Shanti Menon 3 minute read

War and gas: What Russia’s war on Ukraine means for energy prices and the climate

Gas station sign showing prices of $4.99/gallon
A perfect storm of three causes lies behind high gas prices. (Getty)

​The war in Ukraine has killed tens of thousands of people. In addition to the immediate humanitarian crisis, the conflict has spurred an increase in energy prices that is rippling around the globe, hurting consumers and pressuring world leaders to ease their pain.

We asked Mark Brownstein, the leader of EDF’s energy transition team, how the war is affecting energy now, and what it might mean for clean energy progress.

What is driving up gasoline prices? 

There’s a perfect storm of three causes. First, oil prices are going up in general because there’s been less capital to develop new oil resources. Most investors lost money on oil and gas development over the last 10 years, and they’re not enthusiastic about losing more. They just don’t see it as profitable in the long-term. 

Second, the conflict in Ukraine. After Putin invaded, the West introduced financial sanctions that made it difficult to clear Russian oil transactions through Western banks. Russian oil normally accounts for about 10% of global oil supply. It’s still being traded, but not to the same degree, so we have a gap in supply. 

Third, oil demand has largely returned to pre-pandemic levels. I just returned from a business trip to California, and the plane was packed.

What has the Biden administration done to ease pain at the pump, and what are the climate implications of those decisions?

The administration is trying to strike a balance between providing immediate relief from high gas prices and moving our economy away from fossil fuels. 

Therefore, in April, Biden announced the release of 180 million barrels of oil from our national petroleum stockpile. This will provide a bit of short-term relief. But on that same day, the President announced an Executive Order to make it easier to produce batteries in the United States, which will be critical to making electric cars and trucks more available and affordable.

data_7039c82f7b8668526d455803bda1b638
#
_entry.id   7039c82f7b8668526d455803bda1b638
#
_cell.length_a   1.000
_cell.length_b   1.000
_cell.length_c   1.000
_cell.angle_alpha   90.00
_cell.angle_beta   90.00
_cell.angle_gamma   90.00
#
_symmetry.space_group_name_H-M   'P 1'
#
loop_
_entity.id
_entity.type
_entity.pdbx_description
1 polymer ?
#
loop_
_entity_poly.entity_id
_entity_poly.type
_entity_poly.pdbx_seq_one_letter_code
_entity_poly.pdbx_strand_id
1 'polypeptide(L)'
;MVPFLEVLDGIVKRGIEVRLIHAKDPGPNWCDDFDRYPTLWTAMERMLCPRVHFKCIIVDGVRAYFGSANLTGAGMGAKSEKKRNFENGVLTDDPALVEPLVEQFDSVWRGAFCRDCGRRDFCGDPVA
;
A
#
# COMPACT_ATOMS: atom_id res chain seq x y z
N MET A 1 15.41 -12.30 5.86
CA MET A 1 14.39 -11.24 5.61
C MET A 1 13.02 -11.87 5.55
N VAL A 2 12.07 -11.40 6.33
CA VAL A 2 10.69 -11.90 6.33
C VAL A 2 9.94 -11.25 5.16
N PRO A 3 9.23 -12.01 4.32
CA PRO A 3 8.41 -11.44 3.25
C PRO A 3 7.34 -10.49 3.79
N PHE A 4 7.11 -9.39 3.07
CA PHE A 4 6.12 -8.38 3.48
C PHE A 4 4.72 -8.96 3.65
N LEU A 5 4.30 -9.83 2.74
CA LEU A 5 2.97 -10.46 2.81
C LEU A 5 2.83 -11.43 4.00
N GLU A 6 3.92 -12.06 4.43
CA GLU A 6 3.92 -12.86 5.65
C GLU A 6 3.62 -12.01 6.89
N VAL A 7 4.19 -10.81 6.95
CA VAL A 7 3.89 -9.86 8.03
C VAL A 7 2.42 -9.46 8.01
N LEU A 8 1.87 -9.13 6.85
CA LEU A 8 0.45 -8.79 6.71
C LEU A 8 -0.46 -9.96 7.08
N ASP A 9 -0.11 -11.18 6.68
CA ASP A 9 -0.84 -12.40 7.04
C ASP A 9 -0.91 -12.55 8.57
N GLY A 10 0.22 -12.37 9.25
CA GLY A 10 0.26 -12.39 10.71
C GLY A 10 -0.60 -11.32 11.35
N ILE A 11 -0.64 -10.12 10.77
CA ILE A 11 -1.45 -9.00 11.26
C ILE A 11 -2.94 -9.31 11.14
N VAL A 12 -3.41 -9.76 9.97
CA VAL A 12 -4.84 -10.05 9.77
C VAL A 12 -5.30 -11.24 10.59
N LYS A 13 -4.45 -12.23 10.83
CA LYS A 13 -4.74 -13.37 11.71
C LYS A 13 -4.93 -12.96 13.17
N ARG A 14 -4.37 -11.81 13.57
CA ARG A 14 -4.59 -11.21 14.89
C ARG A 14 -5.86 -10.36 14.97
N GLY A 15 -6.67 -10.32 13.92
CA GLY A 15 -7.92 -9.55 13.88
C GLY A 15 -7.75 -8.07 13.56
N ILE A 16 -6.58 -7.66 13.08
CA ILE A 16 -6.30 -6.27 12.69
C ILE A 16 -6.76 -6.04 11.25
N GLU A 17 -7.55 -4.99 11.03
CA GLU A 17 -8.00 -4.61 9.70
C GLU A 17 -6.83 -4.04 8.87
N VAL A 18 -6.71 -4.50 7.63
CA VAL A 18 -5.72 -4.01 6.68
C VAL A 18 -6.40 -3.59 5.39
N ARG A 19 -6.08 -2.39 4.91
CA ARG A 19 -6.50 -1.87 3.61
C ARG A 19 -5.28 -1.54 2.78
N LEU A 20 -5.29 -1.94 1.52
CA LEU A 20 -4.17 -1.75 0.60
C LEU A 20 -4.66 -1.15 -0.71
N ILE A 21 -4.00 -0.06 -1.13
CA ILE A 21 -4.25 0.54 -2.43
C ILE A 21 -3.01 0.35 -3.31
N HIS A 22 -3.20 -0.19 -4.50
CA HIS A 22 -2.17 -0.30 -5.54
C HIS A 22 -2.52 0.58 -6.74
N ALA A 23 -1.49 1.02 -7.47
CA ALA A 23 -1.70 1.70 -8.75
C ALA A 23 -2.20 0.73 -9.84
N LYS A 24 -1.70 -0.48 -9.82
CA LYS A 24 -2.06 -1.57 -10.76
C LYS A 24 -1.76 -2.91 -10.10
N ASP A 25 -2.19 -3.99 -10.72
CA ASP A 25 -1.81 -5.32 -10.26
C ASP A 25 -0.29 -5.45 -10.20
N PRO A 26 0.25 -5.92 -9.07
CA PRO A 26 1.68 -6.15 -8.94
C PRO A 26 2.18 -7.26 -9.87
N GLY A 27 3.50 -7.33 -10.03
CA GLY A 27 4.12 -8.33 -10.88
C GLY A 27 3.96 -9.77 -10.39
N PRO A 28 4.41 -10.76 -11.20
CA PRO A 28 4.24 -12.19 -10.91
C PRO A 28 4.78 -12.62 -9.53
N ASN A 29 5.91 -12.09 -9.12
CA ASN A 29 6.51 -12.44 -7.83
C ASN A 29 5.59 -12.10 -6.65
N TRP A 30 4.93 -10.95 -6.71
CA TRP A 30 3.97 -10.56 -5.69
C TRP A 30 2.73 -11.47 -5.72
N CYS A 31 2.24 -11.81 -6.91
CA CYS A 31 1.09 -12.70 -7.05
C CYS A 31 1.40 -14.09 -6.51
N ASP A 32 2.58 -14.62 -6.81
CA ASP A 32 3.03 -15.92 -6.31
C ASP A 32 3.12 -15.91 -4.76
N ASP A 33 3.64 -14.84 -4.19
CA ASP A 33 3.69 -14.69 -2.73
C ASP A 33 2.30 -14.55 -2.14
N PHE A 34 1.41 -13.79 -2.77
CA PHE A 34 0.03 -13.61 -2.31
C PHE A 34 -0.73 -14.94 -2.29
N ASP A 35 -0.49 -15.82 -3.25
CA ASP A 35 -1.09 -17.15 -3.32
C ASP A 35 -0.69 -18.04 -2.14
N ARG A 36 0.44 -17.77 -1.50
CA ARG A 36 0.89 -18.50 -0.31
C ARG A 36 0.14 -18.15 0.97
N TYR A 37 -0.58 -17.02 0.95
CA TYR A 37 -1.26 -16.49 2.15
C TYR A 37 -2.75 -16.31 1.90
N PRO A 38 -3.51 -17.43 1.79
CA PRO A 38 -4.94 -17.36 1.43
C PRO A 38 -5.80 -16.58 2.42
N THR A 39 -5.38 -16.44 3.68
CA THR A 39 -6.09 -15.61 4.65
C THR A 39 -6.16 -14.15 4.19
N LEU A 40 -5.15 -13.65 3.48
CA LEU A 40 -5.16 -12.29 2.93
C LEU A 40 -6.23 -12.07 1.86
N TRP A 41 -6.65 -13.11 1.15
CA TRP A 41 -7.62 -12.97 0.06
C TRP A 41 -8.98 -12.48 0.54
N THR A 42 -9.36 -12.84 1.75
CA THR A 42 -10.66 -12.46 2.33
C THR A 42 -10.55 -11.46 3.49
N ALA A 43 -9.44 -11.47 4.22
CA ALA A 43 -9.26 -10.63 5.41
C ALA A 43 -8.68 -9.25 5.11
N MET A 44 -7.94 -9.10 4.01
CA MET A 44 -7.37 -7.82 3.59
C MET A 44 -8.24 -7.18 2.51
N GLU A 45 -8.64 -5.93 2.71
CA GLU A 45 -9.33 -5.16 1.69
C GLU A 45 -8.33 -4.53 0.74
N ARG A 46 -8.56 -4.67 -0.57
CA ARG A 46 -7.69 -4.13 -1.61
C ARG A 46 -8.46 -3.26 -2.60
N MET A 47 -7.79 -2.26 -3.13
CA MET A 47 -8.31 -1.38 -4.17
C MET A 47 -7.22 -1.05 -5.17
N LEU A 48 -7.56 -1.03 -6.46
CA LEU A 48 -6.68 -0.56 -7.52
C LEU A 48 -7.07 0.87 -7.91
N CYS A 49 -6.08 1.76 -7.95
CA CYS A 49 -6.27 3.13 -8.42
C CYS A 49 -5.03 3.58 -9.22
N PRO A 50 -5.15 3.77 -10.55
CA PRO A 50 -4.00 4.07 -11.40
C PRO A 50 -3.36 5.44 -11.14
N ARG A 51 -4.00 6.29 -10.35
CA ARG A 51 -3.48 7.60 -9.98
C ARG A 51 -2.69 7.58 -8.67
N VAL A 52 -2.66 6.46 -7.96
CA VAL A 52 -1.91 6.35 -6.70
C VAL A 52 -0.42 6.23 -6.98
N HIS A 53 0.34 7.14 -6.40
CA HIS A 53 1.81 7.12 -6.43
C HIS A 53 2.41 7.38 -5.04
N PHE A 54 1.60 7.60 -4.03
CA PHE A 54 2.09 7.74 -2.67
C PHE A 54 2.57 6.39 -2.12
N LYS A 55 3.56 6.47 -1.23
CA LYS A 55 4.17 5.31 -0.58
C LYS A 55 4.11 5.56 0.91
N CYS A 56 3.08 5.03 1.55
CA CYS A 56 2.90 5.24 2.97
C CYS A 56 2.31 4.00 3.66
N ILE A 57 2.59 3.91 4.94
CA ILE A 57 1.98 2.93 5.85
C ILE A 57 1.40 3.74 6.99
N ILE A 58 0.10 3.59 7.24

The U.S. isn’t the only country feeling the pinch. What about the rest of the world? 

Russian oil and gas workers stand in front of a large storage tank at a refinery.
Forty percent of Europe's gas comes from Russia. (Maxim Korotchenko / Alamy Stock Photo)

In Europe, natural gas is the main source of energy for homes and industry, and 40% of it comes from Russia. 

Europe is taking aggressive steps to end this dependence by reducing demand and securing supplies from other countries, but this won’t happen overnight. 

And European demand for gas is bidding up the price that countries like Japan, South Korea and China — which also depend on natural gas — are paying. 

Will exporting more U.S. oil and gas help our allies? 

There are millions of Ukrainians displaced from their homes, families ripped apart. Europe is facing the worst refugee and energy crisis since the end of World War II. If American energy resources can provide some measure of relief, then we should do what we can. 

But new production of oil, gas, or coal leads to more CO2 going into the atmosphere. We don’t want to see huge amounts of new development — for example, suddenly opening federal lands to drilling or building a significant number of new pipelines or export facilities that can lock in fossil fuel use for 20 to 30 years. 

Electric vehicles and renewable energy are on the rise. Are we moving fast enough to avoid the next energy crisis?

No. That’s the takeaway from the IPCC report in April. We have the technology, but we’re not deploying it fast enough to avoid the climate crisis or the next geopolitical crisis. 

Many of us lived through the oil crisis of 1978, the Gulf Wars. We’ve seen this movie before. This is not the first energy crisis, and it won’t be the last, unless we make a conscious decision to make it the last.

Now is the time to fundamentally reduce our dependence on fossil fuels. The sooner we shift to electric cars and trucks, the sooner we begin to make a material difference in the amount of oil we need. 

The sooner we deploy renewables, better insulation and high efficiency heat pumps, the sooner we reduce demand for natural gas. 

We need to accelerate the clean energy transition. That’s what will give us real energy independence and a safer climate future. 

Hope for a warming planet

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